On Thursday night, the Minnesota Twins showcased two of their potential starters for their remaining rotation vacancy – Liam Hendriks and Cole Devries. Together, the pair silenced the Yankees’ bats over eight innings, allowing just one unearned run over eight innings.

Of course, spring training is not about the results but the process. For Hendriks, that process included peppering in more non-fastballs. As was discussed during the Fox Sports North broadcast, the Twins staff were looking for Hendriks to mix in more of his secondary offerings after he became what they felt was too reliant on his fastball during his last outing.

 “It was coming out of my hand well,” Hendriks told reports afterwards. “Curveball was good. Mainly slider to the righties, curveball to the lefties."

Perhaps Hendriks’ biggest issue right now is his inability to shut down right-handed hitters. Last year, lefties slapped him around to the tune of .768 OPS. Righties, meanwhile, torched him with a 1.020 OPS. Among starters with a minimum of 30 innings against right-handed hitters, Hendriks’ .351 batting average was the highest in baseball.

Against righties, he is a two-pitch pitcher, arming himself with a fastball and a slider. The slider, up to this point in his career, has been a detriment to his success. According to BaseballProspectus.com’s leaderboard, Hendriks’ slider created the lowest percentage of outs in baseball last year. His slider had “put away” just 4.1% of hitters on the times it was thrown, making it terribly ineffective. C.C. Sabathia, a Yankee sitting across the field from Hendriks yesterday, managed to retire 32% of his opponents on that pitch – the highest rate in baseball. It does not take a math major to realize there is a huge chasm between the results of Sabathia’s offering and the one Hendriks spins.

Did we learn anything new from this most recent spring start? Probably not. After all, the Yankees only threw out three right-handed hitters against Hendriks: Kevin Youkilis, Eduardo Nunez and Francisco Cervelli. A literal non-Murderer’s Row of Yankee sluggers.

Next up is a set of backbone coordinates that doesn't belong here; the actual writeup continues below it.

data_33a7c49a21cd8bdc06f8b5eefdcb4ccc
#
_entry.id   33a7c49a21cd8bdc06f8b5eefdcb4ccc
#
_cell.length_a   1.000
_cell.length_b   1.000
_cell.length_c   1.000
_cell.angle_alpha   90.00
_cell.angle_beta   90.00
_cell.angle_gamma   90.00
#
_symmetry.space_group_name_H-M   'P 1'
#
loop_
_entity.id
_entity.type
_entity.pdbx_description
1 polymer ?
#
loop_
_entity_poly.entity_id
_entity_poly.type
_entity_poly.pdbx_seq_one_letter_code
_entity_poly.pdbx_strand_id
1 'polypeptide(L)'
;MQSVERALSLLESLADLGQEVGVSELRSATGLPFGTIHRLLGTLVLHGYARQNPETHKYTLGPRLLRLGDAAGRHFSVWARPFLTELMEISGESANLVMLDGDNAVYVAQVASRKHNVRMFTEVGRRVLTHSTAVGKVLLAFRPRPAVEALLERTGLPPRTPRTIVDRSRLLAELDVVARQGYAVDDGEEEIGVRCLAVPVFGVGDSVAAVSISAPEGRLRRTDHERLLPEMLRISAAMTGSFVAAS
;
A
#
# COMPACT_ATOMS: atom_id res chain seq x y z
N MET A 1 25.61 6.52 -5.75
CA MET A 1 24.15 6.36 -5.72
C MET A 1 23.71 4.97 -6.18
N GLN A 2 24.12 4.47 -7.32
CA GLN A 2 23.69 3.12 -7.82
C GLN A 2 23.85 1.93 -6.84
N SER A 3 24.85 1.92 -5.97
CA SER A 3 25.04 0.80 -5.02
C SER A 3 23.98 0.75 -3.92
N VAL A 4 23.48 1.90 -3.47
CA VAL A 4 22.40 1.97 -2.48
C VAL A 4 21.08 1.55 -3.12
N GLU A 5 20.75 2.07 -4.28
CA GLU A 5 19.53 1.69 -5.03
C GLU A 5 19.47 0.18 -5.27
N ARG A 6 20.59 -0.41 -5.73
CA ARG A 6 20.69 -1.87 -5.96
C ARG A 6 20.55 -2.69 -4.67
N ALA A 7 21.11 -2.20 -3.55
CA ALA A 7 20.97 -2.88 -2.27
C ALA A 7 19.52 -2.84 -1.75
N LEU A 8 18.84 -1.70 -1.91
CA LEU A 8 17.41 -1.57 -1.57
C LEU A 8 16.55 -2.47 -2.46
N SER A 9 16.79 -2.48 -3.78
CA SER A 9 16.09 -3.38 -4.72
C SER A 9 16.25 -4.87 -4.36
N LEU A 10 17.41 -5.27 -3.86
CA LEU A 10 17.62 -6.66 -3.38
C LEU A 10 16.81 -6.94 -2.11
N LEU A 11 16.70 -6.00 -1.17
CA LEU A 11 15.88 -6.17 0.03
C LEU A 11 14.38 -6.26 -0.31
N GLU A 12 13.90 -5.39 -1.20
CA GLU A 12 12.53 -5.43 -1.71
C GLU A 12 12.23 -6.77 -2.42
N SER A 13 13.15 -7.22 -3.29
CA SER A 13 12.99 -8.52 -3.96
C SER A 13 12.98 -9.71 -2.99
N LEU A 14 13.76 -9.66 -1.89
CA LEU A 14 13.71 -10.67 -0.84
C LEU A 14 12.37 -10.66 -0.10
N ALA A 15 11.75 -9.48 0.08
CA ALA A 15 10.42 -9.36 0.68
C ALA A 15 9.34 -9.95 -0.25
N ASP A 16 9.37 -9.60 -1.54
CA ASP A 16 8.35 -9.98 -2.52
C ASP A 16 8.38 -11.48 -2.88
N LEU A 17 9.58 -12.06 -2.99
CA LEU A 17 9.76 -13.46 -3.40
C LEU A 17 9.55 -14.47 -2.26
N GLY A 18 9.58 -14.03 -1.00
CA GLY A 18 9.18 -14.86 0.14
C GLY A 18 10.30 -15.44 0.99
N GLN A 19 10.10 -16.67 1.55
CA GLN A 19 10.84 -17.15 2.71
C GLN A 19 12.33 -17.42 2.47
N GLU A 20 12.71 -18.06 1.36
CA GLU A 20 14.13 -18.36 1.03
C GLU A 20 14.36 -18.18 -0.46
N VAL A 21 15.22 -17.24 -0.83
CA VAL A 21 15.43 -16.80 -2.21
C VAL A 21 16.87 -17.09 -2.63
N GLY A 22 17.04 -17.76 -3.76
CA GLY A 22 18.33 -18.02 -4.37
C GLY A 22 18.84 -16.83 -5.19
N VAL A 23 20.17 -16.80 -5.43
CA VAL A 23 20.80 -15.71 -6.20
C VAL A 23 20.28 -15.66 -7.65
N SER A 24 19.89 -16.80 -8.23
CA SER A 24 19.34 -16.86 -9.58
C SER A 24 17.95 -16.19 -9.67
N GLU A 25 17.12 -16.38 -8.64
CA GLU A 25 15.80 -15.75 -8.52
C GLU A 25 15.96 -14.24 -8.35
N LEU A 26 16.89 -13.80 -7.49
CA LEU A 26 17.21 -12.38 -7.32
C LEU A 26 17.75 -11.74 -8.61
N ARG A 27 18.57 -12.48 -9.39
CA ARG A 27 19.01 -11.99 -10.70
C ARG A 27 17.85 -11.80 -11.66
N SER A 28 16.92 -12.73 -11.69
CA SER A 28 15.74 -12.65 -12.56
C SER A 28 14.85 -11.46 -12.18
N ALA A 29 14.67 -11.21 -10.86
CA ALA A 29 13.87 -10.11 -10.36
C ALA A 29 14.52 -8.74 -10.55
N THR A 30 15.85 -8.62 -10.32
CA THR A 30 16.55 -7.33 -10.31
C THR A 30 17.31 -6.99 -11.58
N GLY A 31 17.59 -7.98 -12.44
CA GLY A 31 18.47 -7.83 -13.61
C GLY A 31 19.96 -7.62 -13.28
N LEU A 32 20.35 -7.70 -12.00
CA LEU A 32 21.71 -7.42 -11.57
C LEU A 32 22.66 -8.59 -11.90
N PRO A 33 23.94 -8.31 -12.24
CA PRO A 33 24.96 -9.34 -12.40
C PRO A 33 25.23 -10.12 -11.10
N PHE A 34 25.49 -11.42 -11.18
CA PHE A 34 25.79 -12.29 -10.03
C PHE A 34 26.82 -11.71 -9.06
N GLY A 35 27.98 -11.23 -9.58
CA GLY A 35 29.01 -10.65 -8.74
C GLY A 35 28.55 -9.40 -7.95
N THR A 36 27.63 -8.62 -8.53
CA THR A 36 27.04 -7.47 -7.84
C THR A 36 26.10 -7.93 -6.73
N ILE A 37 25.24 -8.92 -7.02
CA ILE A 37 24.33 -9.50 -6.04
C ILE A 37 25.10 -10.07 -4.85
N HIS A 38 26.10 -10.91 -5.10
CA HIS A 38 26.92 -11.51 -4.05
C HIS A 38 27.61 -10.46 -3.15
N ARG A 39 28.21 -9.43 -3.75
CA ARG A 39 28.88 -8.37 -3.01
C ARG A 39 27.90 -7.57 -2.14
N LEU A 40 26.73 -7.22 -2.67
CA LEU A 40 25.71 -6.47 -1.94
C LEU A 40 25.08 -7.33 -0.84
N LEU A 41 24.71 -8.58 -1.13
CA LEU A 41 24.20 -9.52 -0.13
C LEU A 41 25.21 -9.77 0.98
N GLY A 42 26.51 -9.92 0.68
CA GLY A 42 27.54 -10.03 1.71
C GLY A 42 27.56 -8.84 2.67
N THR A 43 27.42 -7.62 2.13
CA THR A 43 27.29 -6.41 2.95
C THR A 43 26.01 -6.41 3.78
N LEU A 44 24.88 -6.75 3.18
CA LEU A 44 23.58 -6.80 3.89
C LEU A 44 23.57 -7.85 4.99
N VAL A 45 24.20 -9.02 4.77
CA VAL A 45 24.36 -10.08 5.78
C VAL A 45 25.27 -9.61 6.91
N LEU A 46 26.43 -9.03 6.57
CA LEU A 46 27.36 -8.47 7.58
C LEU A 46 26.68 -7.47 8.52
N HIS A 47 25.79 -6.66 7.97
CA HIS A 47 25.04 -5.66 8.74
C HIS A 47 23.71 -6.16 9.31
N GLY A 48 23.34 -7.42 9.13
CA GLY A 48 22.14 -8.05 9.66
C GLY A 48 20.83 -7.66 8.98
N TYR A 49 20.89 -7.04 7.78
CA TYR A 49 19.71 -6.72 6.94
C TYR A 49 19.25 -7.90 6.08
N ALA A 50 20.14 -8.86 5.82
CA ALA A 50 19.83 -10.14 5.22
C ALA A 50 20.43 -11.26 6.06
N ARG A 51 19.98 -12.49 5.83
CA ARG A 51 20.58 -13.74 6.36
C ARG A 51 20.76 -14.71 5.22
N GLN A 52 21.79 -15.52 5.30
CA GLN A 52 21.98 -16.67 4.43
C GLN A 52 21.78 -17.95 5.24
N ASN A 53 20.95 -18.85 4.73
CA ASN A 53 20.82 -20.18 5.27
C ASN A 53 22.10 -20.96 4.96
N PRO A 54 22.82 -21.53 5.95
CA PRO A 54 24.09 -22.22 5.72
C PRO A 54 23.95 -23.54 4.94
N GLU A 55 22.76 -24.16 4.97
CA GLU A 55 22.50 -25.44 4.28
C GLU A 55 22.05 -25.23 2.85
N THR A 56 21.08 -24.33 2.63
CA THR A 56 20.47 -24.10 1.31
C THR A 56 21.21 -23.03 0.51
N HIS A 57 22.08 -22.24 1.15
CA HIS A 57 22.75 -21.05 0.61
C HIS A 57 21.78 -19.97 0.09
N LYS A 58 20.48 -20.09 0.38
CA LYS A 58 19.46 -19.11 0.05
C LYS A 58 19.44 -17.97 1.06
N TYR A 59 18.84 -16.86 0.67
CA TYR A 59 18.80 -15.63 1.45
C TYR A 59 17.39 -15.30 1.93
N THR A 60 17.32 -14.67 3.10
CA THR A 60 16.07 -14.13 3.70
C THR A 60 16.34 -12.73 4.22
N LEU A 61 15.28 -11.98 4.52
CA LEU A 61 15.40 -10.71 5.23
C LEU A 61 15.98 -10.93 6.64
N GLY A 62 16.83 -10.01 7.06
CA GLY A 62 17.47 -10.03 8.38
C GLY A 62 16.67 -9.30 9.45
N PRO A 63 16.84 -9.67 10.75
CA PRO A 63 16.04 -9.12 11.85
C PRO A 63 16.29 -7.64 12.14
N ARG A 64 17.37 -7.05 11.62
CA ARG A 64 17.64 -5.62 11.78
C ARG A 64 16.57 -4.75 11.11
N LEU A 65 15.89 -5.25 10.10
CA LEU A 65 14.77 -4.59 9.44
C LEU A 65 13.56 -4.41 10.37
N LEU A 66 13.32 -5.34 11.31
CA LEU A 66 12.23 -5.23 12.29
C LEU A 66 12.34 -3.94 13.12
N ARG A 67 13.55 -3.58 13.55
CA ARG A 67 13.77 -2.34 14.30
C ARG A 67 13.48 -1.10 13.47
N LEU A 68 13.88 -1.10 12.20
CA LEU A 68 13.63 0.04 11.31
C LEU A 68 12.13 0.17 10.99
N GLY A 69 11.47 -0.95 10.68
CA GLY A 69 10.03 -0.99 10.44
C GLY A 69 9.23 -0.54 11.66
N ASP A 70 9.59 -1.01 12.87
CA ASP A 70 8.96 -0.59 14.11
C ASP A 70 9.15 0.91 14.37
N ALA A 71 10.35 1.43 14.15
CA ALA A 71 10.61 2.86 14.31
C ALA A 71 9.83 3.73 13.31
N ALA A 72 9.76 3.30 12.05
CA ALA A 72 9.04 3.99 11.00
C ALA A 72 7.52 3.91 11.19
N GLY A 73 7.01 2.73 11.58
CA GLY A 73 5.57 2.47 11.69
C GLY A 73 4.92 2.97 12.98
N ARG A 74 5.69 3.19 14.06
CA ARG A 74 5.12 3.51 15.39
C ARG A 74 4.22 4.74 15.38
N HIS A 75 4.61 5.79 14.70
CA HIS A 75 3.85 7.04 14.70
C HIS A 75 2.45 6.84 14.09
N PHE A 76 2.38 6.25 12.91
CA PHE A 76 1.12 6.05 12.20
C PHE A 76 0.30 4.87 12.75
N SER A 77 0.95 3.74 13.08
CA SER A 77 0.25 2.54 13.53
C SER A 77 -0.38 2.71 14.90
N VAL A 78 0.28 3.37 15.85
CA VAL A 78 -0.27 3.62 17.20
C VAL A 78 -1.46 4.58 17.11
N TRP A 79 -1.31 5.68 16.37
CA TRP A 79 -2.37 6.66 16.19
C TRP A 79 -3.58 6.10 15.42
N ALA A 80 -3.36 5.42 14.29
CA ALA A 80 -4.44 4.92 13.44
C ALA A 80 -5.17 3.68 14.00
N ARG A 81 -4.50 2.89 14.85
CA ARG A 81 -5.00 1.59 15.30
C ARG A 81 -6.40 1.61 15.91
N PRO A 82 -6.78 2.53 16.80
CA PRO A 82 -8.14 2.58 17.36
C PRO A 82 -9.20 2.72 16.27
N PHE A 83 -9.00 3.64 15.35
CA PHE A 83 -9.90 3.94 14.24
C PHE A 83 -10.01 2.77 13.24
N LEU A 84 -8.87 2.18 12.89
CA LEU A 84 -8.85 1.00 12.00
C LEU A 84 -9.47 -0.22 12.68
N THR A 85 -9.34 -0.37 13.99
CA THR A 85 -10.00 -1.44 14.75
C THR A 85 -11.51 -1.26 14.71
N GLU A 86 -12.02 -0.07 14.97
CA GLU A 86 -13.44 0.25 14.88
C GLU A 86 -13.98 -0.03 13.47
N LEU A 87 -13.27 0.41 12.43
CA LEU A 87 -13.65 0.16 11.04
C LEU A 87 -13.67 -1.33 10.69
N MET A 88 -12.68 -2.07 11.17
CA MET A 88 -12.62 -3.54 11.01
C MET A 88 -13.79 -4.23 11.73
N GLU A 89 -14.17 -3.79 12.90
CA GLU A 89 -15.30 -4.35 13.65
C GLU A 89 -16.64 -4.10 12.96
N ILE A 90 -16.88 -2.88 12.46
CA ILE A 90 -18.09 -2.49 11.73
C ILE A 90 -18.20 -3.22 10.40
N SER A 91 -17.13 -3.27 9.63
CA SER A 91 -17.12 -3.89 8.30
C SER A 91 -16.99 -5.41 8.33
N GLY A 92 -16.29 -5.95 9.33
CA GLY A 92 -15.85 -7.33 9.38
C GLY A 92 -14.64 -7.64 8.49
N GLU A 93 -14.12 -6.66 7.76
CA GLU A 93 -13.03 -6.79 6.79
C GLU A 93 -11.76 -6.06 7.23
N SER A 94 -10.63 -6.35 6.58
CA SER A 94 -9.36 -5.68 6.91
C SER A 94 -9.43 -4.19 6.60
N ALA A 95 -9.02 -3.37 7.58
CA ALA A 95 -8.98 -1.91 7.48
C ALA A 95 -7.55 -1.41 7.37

Nevertheless, to his credit, with the exception of the fourth-inning walk to the shaved Youkilis, Hendriks did his job – none of the aforementioned righties reached base.

I’ve cited several times over that one of Hendriks’s biggest issues is his slider and the coaching staff likely recognizes this as well. During his last bullpen session prior to the start, the 24 year-old struggled with his secondary offerings’ location.

“During my bullpen, during my offspeed, I could not locate a single thing,” Hendriks told reporters. “It was disgraceful. [Anderson] said ‘Stay back, stay relaxed.’”

Unquestionably, the curveball looked sharp. He maintained a strong 12-to-6 break with this pitch and kept the Yankees’ left-handed unit at bay, one that included renowned sluggers like Travis Hafner and World Baseball Classic winner, Robinson Cano. Hendriks’ fastball command helped set up that giant breaking ball and kept the lefties off-balanced for the duration of his outing. But there were occasions in while he seemed to lack the confidence in that pitch.

During an early battle with Hafner, the Aussie held a 2-2 advantage but shook catcher Drew Butera off twice before throwing a fastball (a ball) and then followed it up with a second fastball (fouled off) before missing with a curve. The shake-off could have been a cat-and-mouse game of shaking off a fastball only to set up Hafner for the fastball still, however, his admittance of command issues of his breaking stuff in his recent pen session only seems to reaffirm the notion that Hendriks shook off a curve.

If 2012 has any bearings on it, Hendriks has demonstrated that he shies away from his breaking stuff when he is ahead of the hitters. Look at his pitch breakdown from BrooksBaseball.com from last year:



What Hendriks needs is more confidence in his secondary pitches. He pitches backwards by throwing his non-fastballs out-front but he fails in the sense that he does not have a put-away pitch. Spotting his fastball will only get him so far. And, to this point in his career, that has meant success at Triple-A.

With Samuel Deduno making a strong case for one of the two positions open in the rotation, the race is tightening between Hendriks and Devries.

Nick Nelson continues his series on the Twins’ positions, examining the left field spot today.

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